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Using Customer Testimonials to Build Credibility

Michelle Hunter by Michelle Hunter

How to use praise properly to market your business.

customer testimonials

Testimonials from satisfied, excited customers are incredibly valuable to your marketing efforts. People are naturally a bit skeptical, which makes using praise like this especially vital for your online business. Customer testimonials and success stories, when used properly, back up your claims, showcase your value, and build trust in your brand. 

Curating testimonials is foundational. Hopefully, you are capturing customer feedback and using it to improve your operations. Most of us will respond to customer concerns with corrective action. Praise, however, is often celebrated internally and then forgotten or set aside in a file somewhere. This is a missed opportunity – one you need to correct as quickly as possible. 

Pro tip – – > Make an intentional effort to ask for customer feedback. Follow up with your clients to discover what they valued most about your work together, how they used your products, and the impact your services had on their business or personal experience. 

Create a system for organizing and curating the responses you received. These customer comments are actually testimonials you can use to market your business effectively.  

Adjust your definition of a customer testimonial.  

Customer testimonials are traditionally defined as a written recommendation from a satisfied customer affirming the performance, quality, and/or value of a product or service. This is true, but it is also a bit formal.  

My definition is a bit more casual. I define a customer testimonial as any bit of praise or feedback that either affirms a marketing promise or gives a potential customer a glimpse into the experience of consuming the products or services on offer. I believe customer testimonials include: 

  • Written recommendations
  • Positive feedback given either verbally or via email
  • Social posts, comments, and feedback
  • Thank you notes or expressions of gratitude
  • Results-based stories and anecdotes

These bits of customer feedback are marketing gold and are easily converted to a format you can use as a part of your marketing system. You need only ask for and receive permission to use the comments publicly. I never recommend using private comments without customer approval. Comments made via social media are (by their very nature) public, and

Support each marketing promise with a strategically placed testimonial.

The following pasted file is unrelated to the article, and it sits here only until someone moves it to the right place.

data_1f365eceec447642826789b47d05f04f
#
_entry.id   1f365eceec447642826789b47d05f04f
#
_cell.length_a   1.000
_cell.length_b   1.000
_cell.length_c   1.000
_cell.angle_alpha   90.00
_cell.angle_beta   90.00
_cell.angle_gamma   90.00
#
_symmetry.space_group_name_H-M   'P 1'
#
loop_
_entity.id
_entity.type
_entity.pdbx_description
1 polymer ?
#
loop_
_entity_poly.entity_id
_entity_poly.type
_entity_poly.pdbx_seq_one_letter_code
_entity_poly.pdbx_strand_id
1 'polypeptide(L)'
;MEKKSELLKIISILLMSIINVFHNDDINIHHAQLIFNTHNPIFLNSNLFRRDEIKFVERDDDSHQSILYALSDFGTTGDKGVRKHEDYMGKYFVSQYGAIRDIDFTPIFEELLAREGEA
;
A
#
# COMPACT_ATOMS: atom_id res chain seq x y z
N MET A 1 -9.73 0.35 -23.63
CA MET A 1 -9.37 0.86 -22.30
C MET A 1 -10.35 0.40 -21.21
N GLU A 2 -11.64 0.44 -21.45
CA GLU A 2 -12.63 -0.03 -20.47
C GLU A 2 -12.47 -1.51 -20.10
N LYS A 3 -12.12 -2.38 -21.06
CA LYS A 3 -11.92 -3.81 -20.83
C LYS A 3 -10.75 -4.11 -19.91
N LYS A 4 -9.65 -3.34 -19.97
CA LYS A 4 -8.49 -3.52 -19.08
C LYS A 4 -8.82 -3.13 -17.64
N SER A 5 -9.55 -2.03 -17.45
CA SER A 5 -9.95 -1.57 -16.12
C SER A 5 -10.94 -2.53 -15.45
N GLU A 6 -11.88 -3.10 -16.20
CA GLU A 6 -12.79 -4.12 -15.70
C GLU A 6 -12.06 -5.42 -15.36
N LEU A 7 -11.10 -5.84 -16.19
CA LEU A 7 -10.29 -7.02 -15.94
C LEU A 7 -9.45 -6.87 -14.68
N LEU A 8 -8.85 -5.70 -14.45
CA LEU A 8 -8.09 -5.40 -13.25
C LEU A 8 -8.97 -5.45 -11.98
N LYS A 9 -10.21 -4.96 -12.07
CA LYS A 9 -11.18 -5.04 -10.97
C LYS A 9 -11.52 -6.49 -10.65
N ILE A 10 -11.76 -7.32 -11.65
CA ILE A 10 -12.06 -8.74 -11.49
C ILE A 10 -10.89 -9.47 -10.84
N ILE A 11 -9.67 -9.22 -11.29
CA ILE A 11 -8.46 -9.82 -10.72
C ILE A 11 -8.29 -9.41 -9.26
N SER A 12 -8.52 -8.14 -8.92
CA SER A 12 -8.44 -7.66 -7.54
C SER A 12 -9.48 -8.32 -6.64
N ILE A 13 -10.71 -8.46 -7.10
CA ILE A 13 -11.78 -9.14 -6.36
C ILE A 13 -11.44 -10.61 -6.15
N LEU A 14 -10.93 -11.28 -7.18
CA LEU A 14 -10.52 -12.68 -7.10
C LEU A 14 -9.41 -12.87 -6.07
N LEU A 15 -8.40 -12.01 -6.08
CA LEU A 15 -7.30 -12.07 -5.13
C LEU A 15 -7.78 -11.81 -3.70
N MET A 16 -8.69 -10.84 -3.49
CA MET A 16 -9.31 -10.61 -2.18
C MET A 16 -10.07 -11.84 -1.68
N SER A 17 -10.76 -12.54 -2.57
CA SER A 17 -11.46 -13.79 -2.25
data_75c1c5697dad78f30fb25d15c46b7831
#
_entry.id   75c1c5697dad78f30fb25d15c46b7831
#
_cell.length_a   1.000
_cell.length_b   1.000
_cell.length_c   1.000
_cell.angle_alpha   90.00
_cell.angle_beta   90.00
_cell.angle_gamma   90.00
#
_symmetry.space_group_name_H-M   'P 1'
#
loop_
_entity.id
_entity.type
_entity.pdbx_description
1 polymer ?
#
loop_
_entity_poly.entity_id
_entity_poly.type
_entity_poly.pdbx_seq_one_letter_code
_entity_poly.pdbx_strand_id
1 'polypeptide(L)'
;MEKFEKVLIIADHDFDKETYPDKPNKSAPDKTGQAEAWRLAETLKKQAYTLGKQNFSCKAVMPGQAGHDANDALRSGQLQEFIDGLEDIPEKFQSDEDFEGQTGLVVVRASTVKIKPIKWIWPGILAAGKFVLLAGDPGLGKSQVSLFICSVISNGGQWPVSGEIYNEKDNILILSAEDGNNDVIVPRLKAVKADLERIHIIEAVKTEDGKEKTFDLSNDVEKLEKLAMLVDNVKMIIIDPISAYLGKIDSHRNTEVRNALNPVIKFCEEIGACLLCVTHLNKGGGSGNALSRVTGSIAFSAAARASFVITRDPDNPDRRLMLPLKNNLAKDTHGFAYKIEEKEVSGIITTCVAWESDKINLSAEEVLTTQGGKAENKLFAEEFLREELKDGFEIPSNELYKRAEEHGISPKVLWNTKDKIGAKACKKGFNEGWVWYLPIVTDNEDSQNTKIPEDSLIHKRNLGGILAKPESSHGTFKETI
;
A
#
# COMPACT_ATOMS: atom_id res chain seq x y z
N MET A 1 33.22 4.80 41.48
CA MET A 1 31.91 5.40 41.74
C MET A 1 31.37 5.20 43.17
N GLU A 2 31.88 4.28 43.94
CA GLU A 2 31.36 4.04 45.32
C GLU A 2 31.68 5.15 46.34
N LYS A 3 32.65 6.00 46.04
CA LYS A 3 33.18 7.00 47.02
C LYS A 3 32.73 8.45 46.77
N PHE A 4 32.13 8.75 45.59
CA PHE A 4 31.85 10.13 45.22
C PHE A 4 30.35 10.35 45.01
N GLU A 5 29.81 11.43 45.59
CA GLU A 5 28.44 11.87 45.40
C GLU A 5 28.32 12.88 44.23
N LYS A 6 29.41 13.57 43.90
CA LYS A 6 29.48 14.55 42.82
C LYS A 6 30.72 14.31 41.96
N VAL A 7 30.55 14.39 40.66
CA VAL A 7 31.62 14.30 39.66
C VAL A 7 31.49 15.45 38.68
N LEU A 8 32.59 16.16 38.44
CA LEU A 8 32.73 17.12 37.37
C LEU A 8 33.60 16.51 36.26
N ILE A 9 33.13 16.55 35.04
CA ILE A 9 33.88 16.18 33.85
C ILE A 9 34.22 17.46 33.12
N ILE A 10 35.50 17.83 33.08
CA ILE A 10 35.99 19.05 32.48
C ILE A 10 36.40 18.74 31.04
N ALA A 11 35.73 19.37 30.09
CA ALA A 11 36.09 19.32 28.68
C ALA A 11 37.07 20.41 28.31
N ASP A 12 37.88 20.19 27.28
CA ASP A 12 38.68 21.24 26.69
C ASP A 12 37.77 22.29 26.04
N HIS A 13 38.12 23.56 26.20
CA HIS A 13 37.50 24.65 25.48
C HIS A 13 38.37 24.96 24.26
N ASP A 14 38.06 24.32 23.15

In my professional copywriting opinion, every marketing promise you make on your website or in your marketing material can (and should) be supported by a strategically positioned customer testimonial or praise item. Using testimonials strategically in this way gives credibility to your claims and removes the element of disbelief from your marketing copy. 

Listen, we know that some businesses promise things they can’t deliver or intentionally share only the positive parts of a given story. If you’ve ever shaken your head after hearing a sales pitch that seemed too good to be true, you know what I’m talking about. 

Copywriting is all about creating a dialogue inside the mind of the reader. Good copy intentionally includes both overt and subtle marketing promises… the kind that might sound a bit too good to be true. Strategic placement of customer testimonials allows you to meet the reader in that “yeah, right…” moment and demonstrate that the claims are completely true. 

Let me show you this strategy in action, in a way that is easy to understand and apply. 

Imagine you pride yourself on really listening to your clients, understanding their needs, and creating a welcoming and collaborative feeling as you work together. You feel this is a main point of differentiation for your service business, and you want to make sure potential customers identify this as a reason to work with you. 

Your business’ About page might say something like this – -> Working with our firm is like collaborating with an old friend. We listen closely, ask clarifying questions, and support you as you explore options. Sounds a little flat, right? Might seem a little cheesy or over the top, too. 

Now, imagine you matched this claim with a strategically placed customer testimonial. Something like this – – > Michelle listened carefully while I explored a variety of strategies. She answered my questions and gave me space to experiment, all while guiding me to the perfect marketing approach for my business.  Suddenly the claim made above has energy and is ultra-believable and engaging. 

Use this strategy selectively, supporting the most important points of differentiation inside your message. I believe each page of website copy can only support a maximum of three testimonials or quotes. Limit your promises to three per page, and you’re all set here. This is actually a natural guideline to help you refine your messaging and keep your text concise and impactful. 

Side note – -> Bloated copy is the mark of an amateur. Professional copywriters position selling points selectively to increase impact. Struggling with bloated, ineffective copy? You might want to invest in professional copywriting services. 

Use customer testimonials as case studies. 

Want to maximize the effectiveness of a particularly glowing bit of positive feedback? Use it as a base for a case study or client success story. You do this by giving the testimonial context and sharing the full story of your work with this customer.